And then the judge he looked down over his pulpit and says:

"My boy, did you SEE all the various details of this strange conspiracy and tragedy that you've been describing?"

"No, your honor, I didn't see any of them."

"Didn't see any of them! Why, you've told the whole history straight through, just the same as if you'd seen it with your eyes. How did you manage that?"

Tom says, kind of easy and comfortable:

"Oh, just noticing the evidence and piecing this and that together, your honor; just an ordinary little bit of detective work; anybody could 'a' done it."

"Nothing of the kind! Not two in a million could 'a' done it. You are a very remarkable boy."

Then they let go and give Tom another smashing round, and he--well, he wouldn't 'a' sold out for a silver mine. Then the judge says:

"But are you certain you've got this curious history straight?"

"Perfectly, your honor. Here is Brace Dunlap--let him deny his share of it if he wants to take the chance; I'll engage to make him wish he hadn't said anything...... Well, you see HE'S pretty quiet. And his brother's pretty quiet, and them four witnesses that lied so and got paid for it, they're pretty quiet. And as for Uncle Silas, it ain't any use for him to put in his oar, I wouldn't believe him under oath!"

Well, sir, that fairly made them shout; and even the judge he let go and laughed. Tom he was just feeling like a rainbow. When they was done laughing he looks up at the judge and says:

"Your honor, there's a thief in this house."

"A thief?"

"Yes, sir. And he's got them twelve-thousand-dollar di'monds on him."

By gracious, but it made a stir! Everybody went shouting:

"Which is him? which is him? p'int him out!"

And the judge says:

"Point him out, my lad. Sheriff, you will arrest him. Which one is it?"

Tom says:

"This late dead man here--Jubiter Dunlap."

Then there was another thundering let-go of astonishment and excitement; but Jubiter, which was astonished enough before, was just fairly putrified with astonishment this time. And he spoke up, about half crying, and says:

"Now THAT'S a lie. Your honor, it ain't fair; I'm plenty bad enough without that. I done the other things--Brace he put me up to it, and persuaded me, and promised he'd make me rich, some day, and I done it, and I'm sorry I done it, and I wisht I hadn't; but I hain't stole no di'monds, and I hain't GOT no di'monds; I wisht I may never stir if it ain't so. The sheriff can search me and see."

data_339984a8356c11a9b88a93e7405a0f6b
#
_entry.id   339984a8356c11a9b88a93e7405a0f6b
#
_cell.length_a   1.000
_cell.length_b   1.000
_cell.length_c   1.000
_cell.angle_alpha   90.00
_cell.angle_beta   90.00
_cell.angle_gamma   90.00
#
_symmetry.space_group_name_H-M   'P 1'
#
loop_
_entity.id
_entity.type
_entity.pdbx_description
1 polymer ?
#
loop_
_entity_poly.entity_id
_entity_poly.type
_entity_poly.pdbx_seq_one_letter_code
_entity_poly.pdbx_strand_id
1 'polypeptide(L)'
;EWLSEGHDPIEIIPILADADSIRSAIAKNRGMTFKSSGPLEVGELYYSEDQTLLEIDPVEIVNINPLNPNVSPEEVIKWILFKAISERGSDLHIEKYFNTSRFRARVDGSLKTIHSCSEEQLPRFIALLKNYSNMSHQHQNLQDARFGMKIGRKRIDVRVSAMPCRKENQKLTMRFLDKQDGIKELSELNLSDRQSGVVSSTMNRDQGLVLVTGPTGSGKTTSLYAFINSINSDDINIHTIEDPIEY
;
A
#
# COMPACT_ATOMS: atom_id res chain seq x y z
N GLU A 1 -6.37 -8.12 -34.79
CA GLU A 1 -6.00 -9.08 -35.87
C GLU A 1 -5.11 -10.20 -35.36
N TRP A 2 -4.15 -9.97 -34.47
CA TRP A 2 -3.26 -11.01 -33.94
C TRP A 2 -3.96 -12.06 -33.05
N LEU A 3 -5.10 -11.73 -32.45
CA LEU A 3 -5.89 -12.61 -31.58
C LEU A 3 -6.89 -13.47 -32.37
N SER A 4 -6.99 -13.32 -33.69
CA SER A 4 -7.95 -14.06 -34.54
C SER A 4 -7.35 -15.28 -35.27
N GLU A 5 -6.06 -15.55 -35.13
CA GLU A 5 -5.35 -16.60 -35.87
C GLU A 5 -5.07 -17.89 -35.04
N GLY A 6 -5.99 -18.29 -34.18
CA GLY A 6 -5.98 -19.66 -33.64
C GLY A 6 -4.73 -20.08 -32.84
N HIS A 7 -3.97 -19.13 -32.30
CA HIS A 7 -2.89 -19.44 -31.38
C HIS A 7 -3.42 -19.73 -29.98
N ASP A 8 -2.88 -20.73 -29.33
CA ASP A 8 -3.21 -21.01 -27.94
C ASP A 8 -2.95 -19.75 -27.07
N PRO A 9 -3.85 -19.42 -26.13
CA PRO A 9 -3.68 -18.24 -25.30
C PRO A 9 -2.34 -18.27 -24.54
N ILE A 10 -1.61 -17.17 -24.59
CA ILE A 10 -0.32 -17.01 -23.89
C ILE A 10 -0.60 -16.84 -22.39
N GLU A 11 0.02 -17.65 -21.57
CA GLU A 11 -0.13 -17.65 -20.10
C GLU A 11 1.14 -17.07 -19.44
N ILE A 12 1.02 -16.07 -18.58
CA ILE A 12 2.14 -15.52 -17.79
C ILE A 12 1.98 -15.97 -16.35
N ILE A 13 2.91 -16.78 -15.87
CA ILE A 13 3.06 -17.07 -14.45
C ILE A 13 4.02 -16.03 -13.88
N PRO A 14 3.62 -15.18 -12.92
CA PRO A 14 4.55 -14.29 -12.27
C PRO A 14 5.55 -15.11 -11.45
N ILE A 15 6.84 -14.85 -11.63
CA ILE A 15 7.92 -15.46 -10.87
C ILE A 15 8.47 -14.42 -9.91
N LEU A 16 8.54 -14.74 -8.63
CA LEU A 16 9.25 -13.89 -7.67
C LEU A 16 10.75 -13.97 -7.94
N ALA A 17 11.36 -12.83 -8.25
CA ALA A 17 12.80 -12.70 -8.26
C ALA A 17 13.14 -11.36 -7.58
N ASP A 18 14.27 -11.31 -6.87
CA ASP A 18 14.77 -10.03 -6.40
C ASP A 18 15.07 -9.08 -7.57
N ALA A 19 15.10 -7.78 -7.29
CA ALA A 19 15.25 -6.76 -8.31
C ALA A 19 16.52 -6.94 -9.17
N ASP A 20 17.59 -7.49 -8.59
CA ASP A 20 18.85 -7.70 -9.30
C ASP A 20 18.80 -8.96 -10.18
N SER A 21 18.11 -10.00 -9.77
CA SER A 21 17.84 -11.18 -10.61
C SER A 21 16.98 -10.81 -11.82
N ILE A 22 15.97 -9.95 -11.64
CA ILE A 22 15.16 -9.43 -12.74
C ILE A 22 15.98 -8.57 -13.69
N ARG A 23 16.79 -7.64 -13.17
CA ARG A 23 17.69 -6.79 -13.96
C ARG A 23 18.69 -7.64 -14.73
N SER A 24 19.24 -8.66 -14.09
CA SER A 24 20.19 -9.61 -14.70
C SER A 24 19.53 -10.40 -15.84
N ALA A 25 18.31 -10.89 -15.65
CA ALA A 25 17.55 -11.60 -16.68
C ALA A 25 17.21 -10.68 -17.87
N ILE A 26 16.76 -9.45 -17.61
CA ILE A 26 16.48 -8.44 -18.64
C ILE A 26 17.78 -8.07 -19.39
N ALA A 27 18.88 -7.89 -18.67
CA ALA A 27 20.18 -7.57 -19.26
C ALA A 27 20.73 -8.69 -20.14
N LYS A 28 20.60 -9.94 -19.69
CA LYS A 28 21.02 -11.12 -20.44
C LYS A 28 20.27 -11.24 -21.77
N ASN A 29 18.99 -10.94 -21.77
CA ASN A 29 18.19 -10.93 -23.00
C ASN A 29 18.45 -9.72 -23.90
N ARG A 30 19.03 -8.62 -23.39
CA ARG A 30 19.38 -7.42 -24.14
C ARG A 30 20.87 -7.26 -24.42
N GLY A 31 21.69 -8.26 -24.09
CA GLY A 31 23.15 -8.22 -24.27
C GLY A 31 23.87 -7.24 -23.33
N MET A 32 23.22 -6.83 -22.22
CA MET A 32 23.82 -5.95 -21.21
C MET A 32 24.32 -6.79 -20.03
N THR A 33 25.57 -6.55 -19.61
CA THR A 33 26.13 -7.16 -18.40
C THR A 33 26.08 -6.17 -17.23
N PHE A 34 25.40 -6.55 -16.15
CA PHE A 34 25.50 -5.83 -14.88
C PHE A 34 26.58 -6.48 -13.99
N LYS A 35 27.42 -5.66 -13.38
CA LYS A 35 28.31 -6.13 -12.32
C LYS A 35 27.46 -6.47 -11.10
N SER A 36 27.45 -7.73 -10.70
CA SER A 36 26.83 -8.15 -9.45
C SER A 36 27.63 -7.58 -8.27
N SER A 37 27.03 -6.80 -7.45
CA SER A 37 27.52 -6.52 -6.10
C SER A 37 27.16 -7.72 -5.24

Tom says:

"Your honor, it wasn't right to call him a thief, and I'll let up on that a little. He did steal the di'monds, but he didn't know it. He stole them from his brother Jake when he was laying dead, after Jake had stole them from the other thieves; but Jubiter didn't know he was stealing them; and he's been swelling around here with them a month; yes, sir, twelve thousand dollars' worth of di'monds on him--all that riches, and going around here every day just like a poor man. Yes, your honor, he's got them on him now."

The judge spoke up and says:

"Search him, sheriff."

Well, sir, the sheriff he ransacked him high and low, and everywhere: searched his hat, socks, seams, boots, everything--and Tom he stood there quiet, laying for another of them effects of hisn. Finally the sheriff he give it up, and everybody looked disappointed, and Jubiter says:

"There, now! what'd I tell you?"

And the judge says:

"It appears you were mistaken this time, my boy."

Then Tom took an attitude and let on to be studying with all his might, and scratching his head. Then all of a sudden he glanced up chipper, and says:

"Oh, now I've got it ! I'd forgot."

Which was a lie, and I knowed it. Then he says:

"Will somebody be good enough to lend me a little small screwdriver? There was one in your brother's hand-bag that you smouched, Jubiter. but I reckon you didn't fetch it with you."

"No, I didn't. I didn't want it, and I give it away."

"That's because you didn't know what it was for."

Jubiter had his boots on again, by now, and when the thing Tom wanted was passed over the people's heads till it got to him, he says to Jubiter:

"Put up your foot on this chair." And he kneeled down and begun to unscrew the heel-plate, everybody watching; and when he got that big di'mond out of that boot-heel and held it up and let it flash and blaze and squirt sunlight everwhichaway, it just took everybody's breath; and Jubiter he looked so sick and sorry you never see the like of it.

Mark Twain
Classic Literature Library

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